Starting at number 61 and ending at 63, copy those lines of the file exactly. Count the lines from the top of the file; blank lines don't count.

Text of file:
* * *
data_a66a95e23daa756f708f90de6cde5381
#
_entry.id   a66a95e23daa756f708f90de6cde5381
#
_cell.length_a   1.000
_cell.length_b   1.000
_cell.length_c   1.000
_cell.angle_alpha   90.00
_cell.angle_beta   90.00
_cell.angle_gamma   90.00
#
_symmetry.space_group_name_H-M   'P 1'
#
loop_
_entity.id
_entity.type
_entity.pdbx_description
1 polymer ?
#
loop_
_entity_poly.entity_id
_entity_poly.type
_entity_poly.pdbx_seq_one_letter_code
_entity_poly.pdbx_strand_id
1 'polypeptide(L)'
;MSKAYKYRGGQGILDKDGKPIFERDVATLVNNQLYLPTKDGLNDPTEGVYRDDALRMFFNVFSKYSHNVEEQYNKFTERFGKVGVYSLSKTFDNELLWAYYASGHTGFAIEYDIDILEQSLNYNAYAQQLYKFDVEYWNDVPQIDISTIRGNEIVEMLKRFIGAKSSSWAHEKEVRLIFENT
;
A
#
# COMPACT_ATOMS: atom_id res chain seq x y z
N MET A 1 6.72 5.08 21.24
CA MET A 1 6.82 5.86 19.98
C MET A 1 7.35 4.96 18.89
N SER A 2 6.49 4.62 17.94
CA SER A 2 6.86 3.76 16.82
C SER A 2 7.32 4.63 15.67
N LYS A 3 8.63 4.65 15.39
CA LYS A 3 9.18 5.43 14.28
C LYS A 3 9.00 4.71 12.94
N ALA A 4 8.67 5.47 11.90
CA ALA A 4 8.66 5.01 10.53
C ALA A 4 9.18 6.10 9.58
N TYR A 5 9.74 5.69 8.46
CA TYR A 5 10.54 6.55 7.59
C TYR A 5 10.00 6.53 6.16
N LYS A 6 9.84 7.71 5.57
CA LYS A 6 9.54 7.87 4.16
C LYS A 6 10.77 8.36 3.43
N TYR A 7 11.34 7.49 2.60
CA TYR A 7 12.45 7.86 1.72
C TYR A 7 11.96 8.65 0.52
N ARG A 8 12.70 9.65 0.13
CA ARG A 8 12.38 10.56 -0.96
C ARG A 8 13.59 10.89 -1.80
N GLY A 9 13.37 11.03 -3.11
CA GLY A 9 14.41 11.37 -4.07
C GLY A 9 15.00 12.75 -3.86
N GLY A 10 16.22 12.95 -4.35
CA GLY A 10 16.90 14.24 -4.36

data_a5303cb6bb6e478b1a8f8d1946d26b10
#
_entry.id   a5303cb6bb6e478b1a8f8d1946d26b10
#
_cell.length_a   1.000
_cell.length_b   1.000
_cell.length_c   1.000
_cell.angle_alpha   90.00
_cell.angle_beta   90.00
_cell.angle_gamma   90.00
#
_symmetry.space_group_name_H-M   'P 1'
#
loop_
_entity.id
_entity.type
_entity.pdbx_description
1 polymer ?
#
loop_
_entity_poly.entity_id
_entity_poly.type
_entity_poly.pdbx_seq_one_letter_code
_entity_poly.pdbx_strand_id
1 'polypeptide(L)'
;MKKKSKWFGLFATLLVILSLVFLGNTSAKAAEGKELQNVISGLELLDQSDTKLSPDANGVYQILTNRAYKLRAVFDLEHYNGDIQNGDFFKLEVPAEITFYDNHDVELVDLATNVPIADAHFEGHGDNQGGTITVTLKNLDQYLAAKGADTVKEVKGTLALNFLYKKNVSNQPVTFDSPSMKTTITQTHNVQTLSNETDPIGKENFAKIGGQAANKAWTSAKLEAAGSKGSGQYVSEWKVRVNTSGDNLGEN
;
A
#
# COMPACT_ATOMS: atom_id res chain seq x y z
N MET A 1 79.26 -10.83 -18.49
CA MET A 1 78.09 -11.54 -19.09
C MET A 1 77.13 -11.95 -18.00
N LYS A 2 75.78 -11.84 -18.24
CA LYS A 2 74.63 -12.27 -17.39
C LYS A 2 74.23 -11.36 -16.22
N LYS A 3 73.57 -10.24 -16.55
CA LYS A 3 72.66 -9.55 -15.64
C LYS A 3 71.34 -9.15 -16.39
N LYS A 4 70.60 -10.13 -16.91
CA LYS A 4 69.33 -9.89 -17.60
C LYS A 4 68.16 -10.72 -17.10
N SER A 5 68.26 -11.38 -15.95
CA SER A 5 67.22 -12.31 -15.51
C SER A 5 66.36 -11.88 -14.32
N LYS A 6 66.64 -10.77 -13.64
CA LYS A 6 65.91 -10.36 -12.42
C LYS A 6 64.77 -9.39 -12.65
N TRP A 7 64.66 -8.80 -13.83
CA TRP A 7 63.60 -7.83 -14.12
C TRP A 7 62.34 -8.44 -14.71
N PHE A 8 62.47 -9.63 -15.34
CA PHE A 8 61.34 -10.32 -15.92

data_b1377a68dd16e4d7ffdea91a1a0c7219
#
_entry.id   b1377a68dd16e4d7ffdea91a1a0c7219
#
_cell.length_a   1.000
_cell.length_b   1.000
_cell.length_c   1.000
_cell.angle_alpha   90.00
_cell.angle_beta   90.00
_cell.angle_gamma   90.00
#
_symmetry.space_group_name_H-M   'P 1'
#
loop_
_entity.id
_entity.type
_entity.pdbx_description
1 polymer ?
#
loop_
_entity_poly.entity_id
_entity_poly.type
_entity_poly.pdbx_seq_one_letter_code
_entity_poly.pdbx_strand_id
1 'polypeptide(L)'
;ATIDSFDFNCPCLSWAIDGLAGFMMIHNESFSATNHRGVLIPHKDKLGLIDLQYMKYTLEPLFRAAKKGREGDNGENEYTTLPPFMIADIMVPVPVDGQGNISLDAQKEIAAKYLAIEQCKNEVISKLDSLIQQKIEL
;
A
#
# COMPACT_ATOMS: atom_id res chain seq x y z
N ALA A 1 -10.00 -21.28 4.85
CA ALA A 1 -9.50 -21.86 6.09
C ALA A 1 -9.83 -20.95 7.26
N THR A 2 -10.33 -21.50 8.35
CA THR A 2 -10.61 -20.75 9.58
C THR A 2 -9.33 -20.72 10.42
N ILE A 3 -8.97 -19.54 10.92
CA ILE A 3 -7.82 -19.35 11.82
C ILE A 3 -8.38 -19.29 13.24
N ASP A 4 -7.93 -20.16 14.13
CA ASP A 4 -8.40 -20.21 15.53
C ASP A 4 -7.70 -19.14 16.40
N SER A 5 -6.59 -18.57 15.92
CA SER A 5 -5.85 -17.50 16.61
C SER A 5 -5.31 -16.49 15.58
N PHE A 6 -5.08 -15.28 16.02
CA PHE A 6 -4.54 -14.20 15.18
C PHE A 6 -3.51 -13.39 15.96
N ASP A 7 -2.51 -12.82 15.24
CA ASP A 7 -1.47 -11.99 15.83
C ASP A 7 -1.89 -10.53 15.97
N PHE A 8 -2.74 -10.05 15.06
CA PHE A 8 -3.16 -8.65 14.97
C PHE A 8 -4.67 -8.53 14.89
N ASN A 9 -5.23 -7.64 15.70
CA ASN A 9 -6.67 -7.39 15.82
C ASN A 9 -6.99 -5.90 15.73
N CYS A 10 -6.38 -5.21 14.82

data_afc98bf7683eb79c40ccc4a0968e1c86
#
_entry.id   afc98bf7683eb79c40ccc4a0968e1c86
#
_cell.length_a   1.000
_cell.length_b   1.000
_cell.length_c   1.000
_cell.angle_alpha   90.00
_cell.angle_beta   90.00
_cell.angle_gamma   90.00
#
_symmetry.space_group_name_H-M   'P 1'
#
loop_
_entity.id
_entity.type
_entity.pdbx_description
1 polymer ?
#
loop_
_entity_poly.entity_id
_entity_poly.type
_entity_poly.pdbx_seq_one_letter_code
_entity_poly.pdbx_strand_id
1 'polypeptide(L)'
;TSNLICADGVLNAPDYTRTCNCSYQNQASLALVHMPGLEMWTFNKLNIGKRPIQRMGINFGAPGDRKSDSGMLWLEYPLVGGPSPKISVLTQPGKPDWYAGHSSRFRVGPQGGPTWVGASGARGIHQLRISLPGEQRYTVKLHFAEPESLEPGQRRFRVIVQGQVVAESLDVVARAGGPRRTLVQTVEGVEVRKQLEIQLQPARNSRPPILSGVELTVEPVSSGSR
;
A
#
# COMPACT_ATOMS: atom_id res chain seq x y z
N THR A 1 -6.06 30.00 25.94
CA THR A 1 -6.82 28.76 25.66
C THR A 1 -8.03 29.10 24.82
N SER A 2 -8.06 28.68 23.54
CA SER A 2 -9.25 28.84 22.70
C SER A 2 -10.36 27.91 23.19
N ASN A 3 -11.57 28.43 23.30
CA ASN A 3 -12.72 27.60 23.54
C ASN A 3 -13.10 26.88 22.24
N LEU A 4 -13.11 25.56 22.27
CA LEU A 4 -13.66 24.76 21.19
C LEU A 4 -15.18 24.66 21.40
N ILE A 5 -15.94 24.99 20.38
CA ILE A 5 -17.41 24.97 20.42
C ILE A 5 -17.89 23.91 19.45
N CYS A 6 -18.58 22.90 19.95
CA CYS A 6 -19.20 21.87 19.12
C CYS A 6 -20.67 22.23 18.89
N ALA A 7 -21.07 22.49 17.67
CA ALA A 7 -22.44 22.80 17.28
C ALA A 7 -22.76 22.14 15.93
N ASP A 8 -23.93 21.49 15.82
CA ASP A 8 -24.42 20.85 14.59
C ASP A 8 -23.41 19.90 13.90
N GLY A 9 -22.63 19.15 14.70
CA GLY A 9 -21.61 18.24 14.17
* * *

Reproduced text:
#
_entry.id   a5303cb6bb6e478b1a8f8d1946d26b10
#